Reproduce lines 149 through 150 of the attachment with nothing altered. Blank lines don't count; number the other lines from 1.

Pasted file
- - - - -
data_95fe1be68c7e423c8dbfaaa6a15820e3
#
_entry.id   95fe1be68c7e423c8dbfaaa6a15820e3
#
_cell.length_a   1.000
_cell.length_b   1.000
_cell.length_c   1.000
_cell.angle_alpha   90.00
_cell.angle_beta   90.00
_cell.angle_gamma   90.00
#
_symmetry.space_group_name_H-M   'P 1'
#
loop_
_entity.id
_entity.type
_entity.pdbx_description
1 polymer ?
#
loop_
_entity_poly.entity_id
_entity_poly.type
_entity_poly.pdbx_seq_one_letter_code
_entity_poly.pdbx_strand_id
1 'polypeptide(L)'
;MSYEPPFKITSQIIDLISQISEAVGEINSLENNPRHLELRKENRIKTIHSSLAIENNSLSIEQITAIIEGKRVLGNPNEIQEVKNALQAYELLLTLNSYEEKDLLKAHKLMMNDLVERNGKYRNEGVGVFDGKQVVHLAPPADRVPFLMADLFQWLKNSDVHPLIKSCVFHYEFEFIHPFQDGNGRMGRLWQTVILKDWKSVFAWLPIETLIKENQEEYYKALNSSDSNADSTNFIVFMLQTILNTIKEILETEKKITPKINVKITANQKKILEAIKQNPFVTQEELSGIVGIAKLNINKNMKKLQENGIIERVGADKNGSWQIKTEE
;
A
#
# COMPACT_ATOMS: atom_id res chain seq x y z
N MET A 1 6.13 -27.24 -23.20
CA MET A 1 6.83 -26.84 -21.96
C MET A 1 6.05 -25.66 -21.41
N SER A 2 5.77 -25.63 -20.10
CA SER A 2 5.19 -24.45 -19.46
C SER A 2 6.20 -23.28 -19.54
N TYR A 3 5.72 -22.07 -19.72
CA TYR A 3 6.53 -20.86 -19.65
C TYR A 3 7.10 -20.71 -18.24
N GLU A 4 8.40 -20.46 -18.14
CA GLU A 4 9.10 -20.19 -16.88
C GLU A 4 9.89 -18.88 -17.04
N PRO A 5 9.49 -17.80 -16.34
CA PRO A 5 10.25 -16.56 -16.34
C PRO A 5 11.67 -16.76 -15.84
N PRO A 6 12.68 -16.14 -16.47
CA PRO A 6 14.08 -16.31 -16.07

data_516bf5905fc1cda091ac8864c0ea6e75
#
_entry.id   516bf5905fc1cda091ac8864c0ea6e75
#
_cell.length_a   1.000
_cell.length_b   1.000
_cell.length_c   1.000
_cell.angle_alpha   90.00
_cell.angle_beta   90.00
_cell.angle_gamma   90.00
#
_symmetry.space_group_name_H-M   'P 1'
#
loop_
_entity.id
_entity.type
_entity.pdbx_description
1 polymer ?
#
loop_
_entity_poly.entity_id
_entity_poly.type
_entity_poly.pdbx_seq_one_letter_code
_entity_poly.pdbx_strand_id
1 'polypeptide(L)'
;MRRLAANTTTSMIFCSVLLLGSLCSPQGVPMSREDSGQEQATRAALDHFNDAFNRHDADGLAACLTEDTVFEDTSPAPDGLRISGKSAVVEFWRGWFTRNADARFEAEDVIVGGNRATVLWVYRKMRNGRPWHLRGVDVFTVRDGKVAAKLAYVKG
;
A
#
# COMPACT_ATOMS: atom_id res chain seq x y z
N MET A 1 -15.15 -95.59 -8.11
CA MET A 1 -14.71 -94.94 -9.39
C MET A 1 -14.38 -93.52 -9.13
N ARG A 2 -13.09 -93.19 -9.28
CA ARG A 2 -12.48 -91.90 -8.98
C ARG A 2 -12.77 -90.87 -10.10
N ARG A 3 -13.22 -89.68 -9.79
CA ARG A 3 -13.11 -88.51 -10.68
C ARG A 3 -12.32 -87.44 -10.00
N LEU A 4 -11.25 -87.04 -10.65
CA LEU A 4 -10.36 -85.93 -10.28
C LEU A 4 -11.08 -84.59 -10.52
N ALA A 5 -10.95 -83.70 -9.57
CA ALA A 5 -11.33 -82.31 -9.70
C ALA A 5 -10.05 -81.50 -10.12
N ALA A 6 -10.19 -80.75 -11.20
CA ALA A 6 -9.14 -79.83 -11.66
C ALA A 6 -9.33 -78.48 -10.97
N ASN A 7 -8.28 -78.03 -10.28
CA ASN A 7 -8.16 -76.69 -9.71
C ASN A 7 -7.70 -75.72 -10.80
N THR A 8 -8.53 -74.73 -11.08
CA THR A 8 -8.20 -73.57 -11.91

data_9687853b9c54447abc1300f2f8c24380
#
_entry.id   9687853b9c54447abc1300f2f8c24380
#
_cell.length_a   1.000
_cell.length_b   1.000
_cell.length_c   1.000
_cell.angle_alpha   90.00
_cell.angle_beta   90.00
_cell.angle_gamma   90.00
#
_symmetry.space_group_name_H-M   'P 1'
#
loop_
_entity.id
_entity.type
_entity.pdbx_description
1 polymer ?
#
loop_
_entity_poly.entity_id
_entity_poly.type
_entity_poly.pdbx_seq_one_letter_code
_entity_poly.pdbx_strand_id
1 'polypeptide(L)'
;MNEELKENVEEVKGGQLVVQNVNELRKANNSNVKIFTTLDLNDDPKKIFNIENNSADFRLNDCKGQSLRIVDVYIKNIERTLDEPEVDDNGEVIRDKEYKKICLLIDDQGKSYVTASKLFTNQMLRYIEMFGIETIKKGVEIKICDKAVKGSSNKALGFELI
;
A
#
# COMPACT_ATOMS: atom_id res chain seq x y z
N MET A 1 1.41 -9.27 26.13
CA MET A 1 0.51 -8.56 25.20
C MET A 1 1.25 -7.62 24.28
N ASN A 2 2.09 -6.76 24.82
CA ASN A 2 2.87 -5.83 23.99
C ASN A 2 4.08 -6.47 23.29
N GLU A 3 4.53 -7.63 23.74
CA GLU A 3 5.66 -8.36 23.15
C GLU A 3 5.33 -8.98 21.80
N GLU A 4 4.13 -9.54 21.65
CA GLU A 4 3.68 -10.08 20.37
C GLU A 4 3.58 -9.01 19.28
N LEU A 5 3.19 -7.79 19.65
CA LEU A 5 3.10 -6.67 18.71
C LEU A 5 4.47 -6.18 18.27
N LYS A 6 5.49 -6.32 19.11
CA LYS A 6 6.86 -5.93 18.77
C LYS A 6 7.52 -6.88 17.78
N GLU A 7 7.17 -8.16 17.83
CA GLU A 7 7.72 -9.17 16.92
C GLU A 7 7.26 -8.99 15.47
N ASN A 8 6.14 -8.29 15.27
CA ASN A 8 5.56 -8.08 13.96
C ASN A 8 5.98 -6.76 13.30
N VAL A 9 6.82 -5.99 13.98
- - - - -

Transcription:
N GLU A 7 7.17 -8.16 17.83
CA GLU A 7 7.72 -9.17 16.92